Seoul: North Korea fires short-range projectiles into sea

SEOUL, Korea, Republic Of -- North Korea fired six short-range projectiles into the sea off its east coast Thursday, South Korean officials said, just hours after the UN Security Council approved the toughest sanctions on the North in two decades for its recent nuclear test and long-range rocket launch.

See Full Article

The firings also came shortly after South Korea's National Assembly passed its first legislation on human rights in North Korea.

The North Korean projectiles, fired from the eastern coastal town of Wonsan, flew about 100 to 150 kilometres (60 to 90 miles) before landing in the sea, South Korea's Joint Chiefs of Staff said in a statement.

It wasn't immediately known exactly what North Korea fired, and the projectiles could be missiles, artillery or rockets, South Korea's Defence Ministry said.

North Korea routinely test-fires missiles and rockets, but often conducts weapons launches when angered at international condemnation.

Thursday's firings were seen as a "low-level" response to the U.N. sanctions, with North Korea unlikely to launch any major provocation until its landmark ruling Workers' Party convention in May, according to Yang Moo-jin, a professor at the University of North Korean Studies in Seoul.

North Korea has not issued an official reaction to the new U.N. sanctions. But citizens in its capital, Pyongyang, interviewed by The Associated Press said Thursday they believe their country can fight off any sanctions.

"No kind of sanctions will ever work on us, because we've lived under U.S. sanctions for more than half a century," said Pyongyang resident Song Hyo Il. "And in the future, we're going to build a powerful and prosperous country here, relying on our own development."

North Korean state media earlier warned that the imposition of new sanctions would be a "grave provocation" that shows "extreme" U.S. hostility against the country. It said the sanctions would not result in the country's collapse or prevent it from launching more rockets.

The U.N. sanctions include mandatory inspections of cargo leaving and entering North Korea by land, sea or air; a ban on all sales or transfers of small arms and light weapons to the North; and the expulsion of North Korean diplomats who engage in "illicit activities."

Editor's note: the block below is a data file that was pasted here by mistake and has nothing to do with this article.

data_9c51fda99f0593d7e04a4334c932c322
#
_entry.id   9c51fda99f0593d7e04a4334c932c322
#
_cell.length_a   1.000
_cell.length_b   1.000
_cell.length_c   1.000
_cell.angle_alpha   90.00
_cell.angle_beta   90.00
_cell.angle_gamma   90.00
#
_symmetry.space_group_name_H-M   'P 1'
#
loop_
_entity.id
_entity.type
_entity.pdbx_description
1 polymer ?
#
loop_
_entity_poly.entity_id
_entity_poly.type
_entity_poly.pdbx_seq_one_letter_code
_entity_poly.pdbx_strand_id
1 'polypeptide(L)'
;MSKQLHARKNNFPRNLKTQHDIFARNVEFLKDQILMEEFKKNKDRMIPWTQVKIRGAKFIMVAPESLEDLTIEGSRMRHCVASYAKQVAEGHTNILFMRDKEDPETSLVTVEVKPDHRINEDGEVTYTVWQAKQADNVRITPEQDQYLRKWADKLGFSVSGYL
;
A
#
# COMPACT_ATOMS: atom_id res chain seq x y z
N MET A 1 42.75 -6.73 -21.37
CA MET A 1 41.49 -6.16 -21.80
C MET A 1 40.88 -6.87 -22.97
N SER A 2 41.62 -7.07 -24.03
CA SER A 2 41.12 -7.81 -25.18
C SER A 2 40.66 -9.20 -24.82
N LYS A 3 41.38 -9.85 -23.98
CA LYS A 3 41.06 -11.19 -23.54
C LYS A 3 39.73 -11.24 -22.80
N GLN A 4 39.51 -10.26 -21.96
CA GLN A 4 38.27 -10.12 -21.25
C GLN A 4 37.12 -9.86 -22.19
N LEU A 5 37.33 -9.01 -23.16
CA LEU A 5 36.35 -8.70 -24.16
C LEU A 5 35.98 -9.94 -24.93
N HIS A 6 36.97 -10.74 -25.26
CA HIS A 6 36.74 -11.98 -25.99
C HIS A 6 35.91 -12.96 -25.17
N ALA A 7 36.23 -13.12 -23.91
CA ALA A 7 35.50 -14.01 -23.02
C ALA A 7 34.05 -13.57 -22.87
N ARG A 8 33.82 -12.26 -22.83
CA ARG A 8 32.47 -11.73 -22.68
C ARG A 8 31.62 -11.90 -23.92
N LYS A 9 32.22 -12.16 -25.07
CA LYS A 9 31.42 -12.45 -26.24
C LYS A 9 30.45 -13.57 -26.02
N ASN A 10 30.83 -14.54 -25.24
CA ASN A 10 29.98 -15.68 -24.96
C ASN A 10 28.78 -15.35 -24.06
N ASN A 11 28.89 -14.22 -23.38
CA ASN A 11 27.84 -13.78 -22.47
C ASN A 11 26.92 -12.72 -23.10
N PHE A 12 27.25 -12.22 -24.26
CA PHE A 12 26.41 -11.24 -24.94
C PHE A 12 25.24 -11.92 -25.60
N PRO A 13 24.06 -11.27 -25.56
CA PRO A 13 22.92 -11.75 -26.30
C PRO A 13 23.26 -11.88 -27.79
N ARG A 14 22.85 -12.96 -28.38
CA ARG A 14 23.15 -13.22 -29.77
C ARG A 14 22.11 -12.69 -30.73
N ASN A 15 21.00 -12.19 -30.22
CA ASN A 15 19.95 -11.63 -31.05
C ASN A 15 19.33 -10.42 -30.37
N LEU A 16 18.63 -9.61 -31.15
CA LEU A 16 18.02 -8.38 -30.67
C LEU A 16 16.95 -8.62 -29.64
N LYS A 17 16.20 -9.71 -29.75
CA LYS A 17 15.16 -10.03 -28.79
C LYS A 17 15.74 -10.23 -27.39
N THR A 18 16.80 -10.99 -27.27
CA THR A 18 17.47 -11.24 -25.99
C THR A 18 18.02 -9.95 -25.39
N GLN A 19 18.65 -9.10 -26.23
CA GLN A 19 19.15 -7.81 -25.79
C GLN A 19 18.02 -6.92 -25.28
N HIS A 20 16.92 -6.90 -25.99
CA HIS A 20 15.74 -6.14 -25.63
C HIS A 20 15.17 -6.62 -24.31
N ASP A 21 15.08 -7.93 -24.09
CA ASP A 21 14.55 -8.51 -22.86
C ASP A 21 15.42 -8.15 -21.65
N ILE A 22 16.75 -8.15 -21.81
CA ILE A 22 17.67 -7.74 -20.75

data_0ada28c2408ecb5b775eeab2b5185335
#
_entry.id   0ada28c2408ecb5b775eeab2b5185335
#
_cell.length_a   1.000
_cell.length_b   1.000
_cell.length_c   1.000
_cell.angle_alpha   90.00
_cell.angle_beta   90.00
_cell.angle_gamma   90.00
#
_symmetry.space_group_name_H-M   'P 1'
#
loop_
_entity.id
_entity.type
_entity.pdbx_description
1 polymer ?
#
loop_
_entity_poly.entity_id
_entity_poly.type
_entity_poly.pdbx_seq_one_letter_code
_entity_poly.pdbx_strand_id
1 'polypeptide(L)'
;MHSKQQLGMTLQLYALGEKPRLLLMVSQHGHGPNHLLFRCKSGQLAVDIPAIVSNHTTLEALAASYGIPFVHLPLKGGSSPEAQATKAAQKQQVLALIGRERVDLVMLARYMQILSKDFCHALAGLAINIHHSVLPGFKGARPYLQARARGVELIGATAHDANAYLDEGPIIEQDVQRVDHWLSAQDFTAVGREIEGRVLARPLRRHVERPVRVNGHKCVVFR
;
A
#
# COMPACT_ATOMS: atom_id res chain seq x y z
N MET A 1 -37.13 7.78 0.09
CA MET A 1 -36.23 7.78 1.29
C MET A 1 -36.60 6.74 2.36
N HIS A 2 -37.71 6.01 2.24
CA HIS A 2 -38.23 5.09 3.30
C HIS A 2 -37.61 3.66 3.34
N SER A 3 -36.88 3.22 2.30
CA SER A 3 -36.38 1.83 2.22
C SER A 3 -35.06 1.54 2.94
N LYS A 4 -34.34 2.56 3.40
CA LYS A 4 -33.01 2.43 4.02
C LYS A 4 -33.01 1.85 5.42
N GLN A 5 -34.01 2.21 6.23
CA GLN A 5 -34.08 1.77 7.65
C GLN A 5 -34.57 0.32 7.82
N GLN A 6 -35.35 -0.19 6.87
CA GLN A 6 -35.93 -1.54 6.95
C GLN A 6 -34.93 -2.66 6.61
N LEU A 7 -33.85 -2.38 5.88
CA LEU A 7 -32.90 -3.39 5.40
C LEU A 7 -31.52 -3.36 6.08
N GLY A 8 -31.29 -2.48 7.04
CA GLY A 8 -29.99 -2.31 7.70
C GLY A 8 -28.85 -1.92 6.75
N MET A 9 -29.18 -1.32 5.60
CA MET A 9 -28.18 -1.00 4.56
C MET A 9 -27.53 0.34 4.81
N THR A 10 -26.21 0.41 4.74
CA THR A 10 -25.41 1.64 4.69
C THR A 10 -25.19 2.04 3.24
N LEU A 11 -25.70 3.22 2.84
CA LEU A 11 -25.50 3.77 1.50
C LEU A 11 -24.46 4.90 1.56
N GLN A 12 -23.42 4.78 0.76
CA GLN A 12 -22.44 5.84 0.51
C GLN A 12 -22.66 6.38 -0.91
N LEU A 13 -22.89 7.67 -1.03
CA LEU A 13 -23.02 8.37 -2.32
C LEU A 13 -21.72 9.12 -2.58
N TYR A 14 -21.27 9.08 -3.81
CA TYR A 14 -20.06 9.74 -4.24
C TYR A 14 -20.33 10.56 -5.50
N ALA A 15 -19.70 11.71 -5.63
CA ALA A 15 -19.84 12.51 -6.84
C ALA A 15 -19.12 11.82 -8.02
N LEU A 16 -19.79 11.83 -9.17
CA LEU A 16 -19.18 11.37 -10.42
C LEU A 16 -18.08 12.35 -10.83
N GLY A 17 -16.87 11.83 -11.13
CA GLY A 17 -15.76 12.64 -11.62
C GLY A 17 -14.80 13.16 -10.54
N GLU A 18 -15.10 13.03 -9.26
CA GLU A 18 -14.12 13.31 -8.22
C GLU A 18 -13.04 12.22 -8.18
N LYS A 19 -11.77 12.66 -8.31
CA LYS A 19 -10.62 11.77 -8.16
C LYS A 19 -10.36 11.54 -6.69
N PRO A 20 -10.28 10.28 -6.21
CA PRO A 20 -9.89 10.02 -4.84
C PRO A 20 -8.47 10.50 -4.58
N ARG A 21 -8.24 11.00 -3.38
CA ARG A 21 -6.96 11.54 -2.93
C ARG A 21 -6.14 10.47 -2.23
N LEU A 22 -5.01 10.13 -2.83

In Beijing, Foreign Ministry spokesman Hong Lei said China, North Korea's closest ally, hoped the U.N. sanctions would be implemented "comprehensively and seriously," while harm to ordinary North Korean citizens would be avoided.

In January, North Korea conducted its fourth nuclear test, which it claimed was a hydrogen bomb. Last month, it put a satellite into orbit with a long-range rocket that the United Nations and others saw as a cover for a test of banned ballistic missile technology.

Just before the U.N. sanctions were unanimously adopted, South Korea's National Assembly passed a bill that would establish a centre tasked with collecting, archiving and publishing information about human rights in North Korea. It is required to transfer that information to the Justice Ministry, a step parliamentary officials say would provide legal grounds to punish rights violators in North Korea when the two Koreas eventually reunify.

North Korea, which views any criticism of its rights situation as part of a U.S.-led plot to overthrow its government, had warned that enactment of the law would result in "miserable ruin."

In 2014, a UN commission of inquiry on North Korea published a report laying out abuses such as a harsh system of political prison camps holding up to 120,000 people. The commission urged the Security Council to refer North Korea to the International Criminal Court over its human rights record.



Advertisements

Latest Canada & World News

  • 'Death Row Houdini' Tommy Arthur fights to halt execution

    World News Toronto Sun